Passionate oyster farmers, awarded several times over
It was in 1970 when the oyster farm Fonteneau was created, under the direction of François Fonteneau, who had shaped the estate over the years, before passing the torch to his daughter, Christelle and son-in-law, Nicholas Werkhoven.
Former senior executives, Christelle and Nicholas, plunged head first into this large saltwater bath! If they had not imagine they would ever evolve in this world, their job as oyster farmers proved the opposite and turned be a real passion.
And it is with talent that they exercise it, as proved by the 23 awards won over the years, including 14 at the Concours Général Agricole de Paris.
It must be said that in nearly 50 years of experience, Fonteneau has developed a real know-how that allows the company to control the entire production cycle of its oysters, on its two production sites.
The first, the cradle of the establishment, is located in the heart of the preserved environment of Marennes-Oléron in France, the largest oyster farming basin in Europe; the second, south of the Bay of Morlaix, in Brittany.
Oyster production site on the island of Oléron
What is oyster farming?
Oyster farming, where its cultivation requires constant human investment and long-term work: at least 3 years are required before they can be tasted!
How are Fonteneau oysters grown?
At Fonteneau, the first years of an oyster's life begins off the coast of the island of Oleron. It all starts with a spat collection, which consists in providing a support on which oyster larvaes can attach themselves.
After being lifted from their collectors, oysters are moved from one park to another throughout their growth phase in order to benefit from various marine currents and varieties of food.
The location of the parks in the open sea plays a predominant role in obtaining a fleshy oyster. For 3 years, oysters are handled about 300 times!
Several times, they are calibrated, placed in pockets with adapted mesh sizes (to ensure optimal filtering of the food) and of course, the shape of their shell is worked.
Finally, a careful selection process is carried out before maturing, exclusively on the island of Oleron.
Why are the oysters green?
The crucial maturing stage lasts 28 days minimum and is based on a careful balance of natural elements, between land and sea.
It aims to improve the taste quality of oysters and give them their characteristic green colour. This is achieved through the presence of the blue navicle, a microscopic algae that produces marennine, a blue-green pigment.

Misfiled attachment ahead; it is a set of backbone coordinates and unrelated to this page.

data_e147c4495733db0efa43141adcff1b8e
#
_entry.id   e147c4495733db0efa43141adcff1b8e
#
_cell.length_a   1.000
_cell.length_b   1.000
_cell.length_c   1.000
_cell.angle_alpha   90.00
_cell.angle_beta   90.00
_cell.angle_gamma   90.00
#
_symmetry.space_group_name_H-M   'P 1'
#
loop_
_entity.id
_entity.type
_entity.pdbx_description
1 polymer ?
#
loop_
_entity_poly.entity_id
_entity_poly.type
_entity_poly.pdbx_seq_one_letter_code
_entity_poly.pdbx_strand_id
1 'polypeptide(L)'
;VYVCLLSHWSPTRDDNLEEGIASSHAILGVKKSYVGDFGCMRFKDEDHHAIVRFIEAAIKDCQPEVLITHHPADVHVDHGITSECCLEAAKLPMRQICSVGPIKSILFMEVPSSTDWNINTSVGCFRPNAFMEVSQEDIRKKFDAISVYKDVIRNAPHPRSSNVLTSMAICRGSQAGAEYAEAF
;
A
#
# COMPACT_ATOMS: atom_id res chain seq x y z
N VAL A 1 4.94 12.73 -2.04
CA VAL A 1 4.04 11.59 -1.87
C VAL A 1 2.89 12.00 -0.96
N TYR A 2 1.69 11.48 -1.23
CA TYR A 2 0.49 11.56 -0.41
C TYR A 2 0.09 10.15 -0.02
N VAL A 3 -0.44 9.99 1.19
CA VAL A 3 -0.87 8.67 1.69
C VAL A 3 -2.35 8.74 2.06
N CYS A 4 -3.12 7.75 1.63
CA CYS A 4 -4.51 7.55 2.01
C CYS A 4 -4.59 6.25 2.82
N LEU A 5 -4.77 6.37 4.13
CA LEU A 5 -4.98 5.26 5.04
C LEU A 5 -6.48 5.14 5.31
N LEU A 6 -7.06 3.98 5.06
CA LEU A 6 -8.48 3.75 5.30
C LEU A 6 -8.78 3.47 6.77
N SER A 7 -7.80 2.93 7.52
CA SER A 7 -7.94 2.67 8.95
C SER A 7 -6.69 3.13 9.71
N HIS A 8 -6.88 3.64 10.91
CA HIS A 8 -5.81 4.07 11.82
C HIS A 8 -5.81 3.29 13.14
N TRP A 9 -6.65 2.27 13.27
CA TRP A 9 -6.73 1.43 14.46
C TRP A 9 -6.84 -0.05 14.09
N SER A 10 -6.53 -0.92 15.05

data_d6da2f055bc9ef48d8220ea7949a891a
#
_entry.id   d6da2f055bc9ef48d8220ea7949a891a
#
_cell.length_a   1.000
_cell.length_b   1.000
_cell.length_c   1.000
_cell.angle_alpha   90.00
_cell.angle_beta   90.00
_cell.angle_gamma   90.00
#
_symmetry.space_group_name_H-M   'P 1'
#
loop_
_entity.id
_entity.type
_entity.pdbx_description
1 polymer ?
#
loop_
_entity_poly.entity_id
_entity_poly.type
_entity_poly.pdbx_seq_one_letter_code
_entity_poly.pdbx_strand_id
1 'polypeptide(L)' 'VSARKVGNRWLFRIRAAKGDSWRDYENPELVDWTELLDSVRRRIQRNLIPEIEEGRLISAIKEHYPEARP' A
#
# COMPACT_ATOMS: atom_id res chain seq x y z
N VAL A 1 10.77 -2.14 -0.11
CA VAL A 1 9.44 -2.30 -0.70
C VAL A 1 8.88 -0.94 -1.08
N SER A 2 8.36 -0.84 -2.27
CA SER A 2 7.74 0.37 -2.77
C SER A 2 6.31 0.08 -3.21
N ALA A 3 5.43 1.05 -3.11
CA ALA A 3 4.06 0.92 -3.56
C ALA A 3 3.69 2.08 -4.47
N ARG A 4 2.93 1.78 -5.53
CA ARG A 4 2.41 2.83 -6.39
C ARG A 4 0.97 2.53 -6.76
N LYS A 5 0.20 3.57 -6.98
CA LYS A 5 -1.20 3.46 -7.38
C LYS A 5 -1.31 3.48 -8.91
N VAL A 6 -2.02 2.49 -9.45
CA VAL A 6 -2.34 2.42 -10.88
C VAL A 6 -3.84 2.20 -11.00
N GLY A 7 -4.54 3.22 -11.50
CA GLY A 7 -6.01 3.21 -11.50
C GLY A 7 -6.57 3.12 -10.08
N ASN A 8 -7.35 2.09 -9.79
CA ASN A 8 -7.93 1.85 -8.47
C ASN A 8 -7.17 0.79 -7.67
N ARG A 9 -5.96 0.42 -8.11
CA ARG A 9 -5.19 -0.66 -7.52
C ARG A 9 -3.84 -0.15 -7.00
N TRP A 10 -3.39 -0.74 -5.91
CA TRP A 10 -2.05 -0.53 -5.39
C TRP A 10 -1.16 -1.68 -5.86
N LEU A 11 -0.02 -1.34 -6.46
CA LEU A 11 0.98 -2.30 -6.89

The magic works within the 27 hectares of clearings; these shallow settling basins fill and empty with the tides. The water is less salty and richer in plankton.
It’s because of this, the fine oyster of claire take their name: from the place where they were refined!
"Fine de Claire Label Rouge" from Fonteneau combines whiteness and greenness of the gills, testimony of its greening in Claire.
Fonteneau oysters: renowned products, available on the ProcSea platform
Fonteneau offers the typical range of Marennes-Oléron as well as unique oysters, resulting from its expertise. This diversity allows you to succumb to all the desires of oysters, both raw and cooked.
- The fine oyster of claire Marennes-Oléron. Juicy and not very fleshy, it is very appreciated by consumers who like the iodized taste of the sea.
- The fine oyster of clear green Marennes-Oléron Label Rouge. This top-of-the-range oyster has the particularity of presenting a white flesh and gills of an intense greenness (testimony of its greening in light). Slightly more fleshy than the fine de claire, it is rich in water and balanced in flavours.
- The special oyster of claire Marennes-Oléron. It is distinguished from the fine de claire by a more consistent flesh plus the perfectly balanced sweetness and salinity.
- The special oyster Fonteneau - La Réserve/strong>. This premium oyster, the result of 40 years of expertise, is the outcome of numerous selections based on a very strict quality criteria, such as flesh content, texture and shape. Its unique sweet taste leaves a nutty flavour in the mouth.
During a trade show, oyster farmer Fonteneau introduces his Marennes-Oléron oysters.